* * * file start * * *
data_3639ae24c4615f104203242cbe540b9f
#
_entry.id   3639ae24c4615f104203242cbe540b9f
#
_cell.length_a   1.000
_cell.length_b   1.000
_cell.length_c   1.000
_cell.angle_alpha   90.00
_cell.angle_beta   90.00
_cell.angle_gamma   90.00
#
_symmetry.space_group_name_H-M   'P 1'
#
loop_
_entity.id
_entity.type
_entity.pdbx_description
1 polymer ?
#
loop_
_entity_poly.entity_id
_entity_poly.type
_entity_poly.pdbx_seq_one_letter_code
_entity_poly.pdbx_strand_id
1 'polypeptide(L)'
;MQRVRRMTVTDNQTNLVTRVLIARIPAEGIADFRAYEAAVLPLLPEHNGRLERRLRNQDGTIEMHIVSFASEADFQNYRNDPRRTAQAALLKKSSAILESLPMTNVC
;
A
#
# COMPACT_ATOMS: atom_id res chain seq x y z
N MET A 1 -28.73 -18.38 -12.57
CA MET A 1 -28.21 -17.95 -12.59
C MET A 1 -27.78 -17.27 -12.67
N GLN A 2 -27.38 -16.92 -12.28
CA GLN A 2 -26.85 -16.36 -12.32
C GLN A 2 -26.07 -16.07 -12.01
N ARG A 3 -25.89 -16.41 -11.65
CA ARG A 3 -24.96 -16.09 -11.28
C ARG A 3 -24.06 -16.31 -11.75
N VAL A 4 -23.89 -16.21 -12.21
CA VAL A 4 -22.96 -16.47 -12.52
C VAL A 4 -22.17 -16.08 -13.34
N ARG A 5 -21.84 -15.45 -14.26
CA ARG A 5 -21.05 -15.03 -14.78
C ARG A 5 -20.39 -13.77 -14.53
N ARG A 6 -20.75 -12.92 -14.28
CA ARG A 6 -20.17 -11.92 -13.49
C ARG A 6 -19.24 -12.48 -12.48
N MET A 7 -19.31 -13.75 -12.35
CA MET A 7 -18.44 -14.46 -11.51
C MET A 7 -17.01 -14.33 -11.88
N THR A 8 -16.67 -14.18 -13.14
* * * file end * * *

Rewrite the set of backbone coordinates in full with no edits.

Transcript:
data_3639ae24c4615f104203242cbe540b9f
#
_entry.id   3639ae24c4615f104203242cbe540b9f
#
_cell.length_a   1.000
_cell.length_b   1.000
_cell.length_c   1.000
_cell.angle_alpha   90.00
_cell.angle_beta   90.00
_cell.angle_gamma   90.00
#
_symmetry.space_group_name_H-M   'P 1'
#
loop_
_entity.id
_entity.type
_entity.pdbx_description
1 polymer ?
#
loop_
_entity_poly.entity_id
_entity_poly.type
_entity_poly.pdbx_seq_one_letter_code
_entity_poly.pdbx_strand_id
1 'polypeptide(L)'
;MQRVRRMTVTDNQTNLVTRVLIARIPAEGIADFRAYEAAVLPLLPEHNGRLERRLRNQDGTIEMHIVSFASEADFQNYRNDPRRTAQAALLKKSSAILESLPMTNVC
;
A
#
# COMPACT_ATOMS: atom_id res chain seq x y z
N MET A 1 -28.73 -18.38 -12.57
CA MET A 1 -28.21 -17.95 -12.59
C MET A 1 -27.78 -17.27 -12.67
N GLN A 2 -27.38 -16.92 -12.28
CA GLN A 2 -26.85 -16.36 -12.32
C GLN A 2 -26.07 -16.07 -12.01
N ARG A 3 -25.89 -16.41 -11.65
CA ARG A 3 -24.96 -16.09 -11.28
C ARG A 3 -24.06 -16.31 -11.75
N VAL A 4 -23.89 -16.21 -12.21
CA VAL A 4 -22.96 -16.47 -12.52
C VAL A 4 -22.17 -16.08 -13.34
N ARG A 5 -21.84 -15.45 -14.26
CA ARG A 5 -21.05 -15.03 -14.78
C ARG A 5 -20.39 -13.77 -14.53
N ARG A 6 -20.75 -12.92 -14.28
CA ARG A 6 -20.17 -11.92 -13.49
C ARG A 6 -19.24 -12.48 -12.48
N MET A 7 -19.31 -13.75 -12.35
CA MET A 7 -18.44 -14.46 -11.51
C MET A 7 -17.01 -14.33 -11.88
N THR A 8 -16.67 -14.18 -13.14